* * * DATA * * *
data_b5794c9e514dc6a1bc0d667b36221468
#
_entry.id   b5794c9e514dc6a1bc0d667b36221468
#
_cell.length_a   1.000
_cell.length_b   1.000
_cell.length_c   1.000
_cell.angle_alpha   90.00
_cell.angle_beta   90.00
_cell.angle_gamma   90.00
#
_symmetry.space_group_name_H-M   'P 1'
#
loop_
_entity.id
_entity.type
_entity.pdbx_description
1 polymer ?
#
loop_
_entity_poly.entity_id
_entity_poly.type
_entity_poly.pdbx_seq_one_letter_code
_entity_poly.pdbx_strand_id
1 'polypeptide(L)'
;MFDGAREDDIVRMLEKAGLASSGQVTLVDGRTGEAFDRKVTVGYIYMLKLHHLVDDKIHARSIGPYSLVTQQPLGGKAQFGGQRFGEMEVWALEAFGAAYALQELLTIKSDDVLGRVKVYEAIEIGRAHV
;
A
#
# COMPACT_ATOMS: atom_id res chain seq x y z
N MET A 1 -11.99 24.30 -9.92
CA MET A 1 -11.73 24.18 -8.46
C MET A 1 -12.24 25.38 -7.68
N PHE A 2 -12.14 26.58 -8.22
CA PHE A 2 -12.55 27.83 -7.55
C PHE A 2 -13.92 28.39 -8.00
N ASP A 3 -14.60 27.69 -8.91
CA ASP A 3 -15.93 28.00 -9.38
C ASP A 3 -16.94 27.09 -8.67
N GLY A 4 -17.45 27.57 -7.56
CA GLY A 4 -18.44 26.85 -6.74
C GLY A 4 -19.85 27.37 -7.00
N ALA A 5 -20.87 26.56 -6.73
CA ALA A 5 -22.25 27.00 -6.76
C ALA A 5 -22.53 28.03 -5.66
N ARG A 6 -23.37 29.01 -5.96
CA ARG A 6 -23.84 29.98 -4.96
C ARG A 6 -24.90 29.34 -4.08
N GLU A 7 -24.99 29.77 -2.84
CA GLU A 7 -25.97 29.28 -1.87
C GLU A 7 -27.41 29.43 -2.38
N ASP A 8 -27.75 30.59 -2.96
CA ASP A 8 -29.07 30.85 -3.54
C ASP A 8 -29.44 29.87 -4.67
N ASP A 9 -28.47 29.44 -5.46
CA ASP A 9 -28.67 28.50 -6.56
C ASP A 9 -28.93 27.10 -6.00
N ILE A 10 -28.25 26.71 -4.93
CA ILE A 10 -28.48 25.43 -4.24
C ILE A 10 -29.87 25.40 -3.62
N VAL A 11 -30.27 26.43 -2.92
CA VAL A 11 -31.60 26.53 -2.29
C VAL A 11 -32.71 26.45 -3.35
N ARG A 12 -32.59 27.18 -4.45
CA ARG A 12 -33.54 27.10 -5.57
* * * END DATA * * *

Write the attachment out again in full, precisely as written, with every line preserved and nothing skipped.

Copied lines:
data_b5794c9e514dc6a1bc0d667b36221468
#
_entry.id   b5794c9e514dc6a1bc0d667b36221468
#
_cell.length_a   1.000
_cell.length_b   1.000
_cell.length_c   1.000
_cell.angle_alpha   90.00
_cell.angle_beta   90.00
_cell.angle_gamma   90.00
#
_symmetry.space_group_name_H-M   'P 1'
#
loop_
_entity.id
_entity.type
_entity.pdbx_description
1 polymer ?
#
loop_
_entity_poly.entity_id
_entity_poly.type
_entity_poly.pdbx_seq_one_letter_code
_entity_poly.pdbx_strand_id
1 'polypeptide(L)'
;MFDGAREDDIVRMLEKAGLASSGQVTLVDGRTGEAFDRKVTVGYIYMLKLHHLVDDKIHARSIGPYSLVTQQPLGGKAQFGGQRFGEMEVWALEAFGAAYALQELLTIKSDDVLGRVKVYEAIEIGRAHV
;
A
#
# COMPACT_ATOMS: atom_id res chain seq x y z
N MET A 1 -11.99 24.30 -9.92
CA MET A 1 -11.73 24.18 -8.46
C MET A 1 -12.24 25.38 -7.68
N PHE A 2 -12.14 26.58 -8.22
CA PHE A 2 -12.55 27.83 -7.55
C PHE A 2 -13.92 28.39 -8.00
N ASP A 3 -14.60 27.69 -8.91
CA ASP A 3 -15.93 28.00 -9.38
C ASP A 3 -16.94 27.09 -8.67
N GLY A 4 -17.45 27.57 -7.56
CA GLY A 4 -18.44 26.85 -6.74
C GLY A 4 -19.85 27.37 -7.00
N ALA A 5 -20.87 26.56 -6.73
CA ALA A 5 -22.25 27.00 -6.76
C ALA A 5 -22.53 28.03 -5.66
N ARG A 6 -23.37 29.01 -5.96
CA ARG A 6 -23.84 29.98 -4.96
C ARG A 6 -24.90 29.34 -4.08
N GLU A 7 -24.99 29.77 -2.84
CA GLU A 7 -25.97 29.28 -1.87
C GLU A 7 -27.41 29.43 -2.38
N ASP A 8 -27.75 30.59 -2.96
CA ASP A 8 -29.07 30.85 -3.54
C ASP A 8 -29.44 29.87 -4.67
N ASP A 9 -28.47 29.44 -5.46
CA ASP A 9 -28.67 28.50 -6.56
C ASP A 9 -28.93 27.10 -6.00
N ILE A 10 -28.25 26.71 -4.93
CA ILE A 10 -28.48 25.43 -4.24
C ILE A 10 -29.87 25.40 -3.62
N VAL A 11 -30.27 26.43 -2.92
CA VAL A 11 -31.60 26.53 -2.29
C VAL A 11 -32.71 26.45 -3.35
N ARG A 12 -32.59 27.18 -4.45
CA ARG A 12 -33.54 27.10 -5.57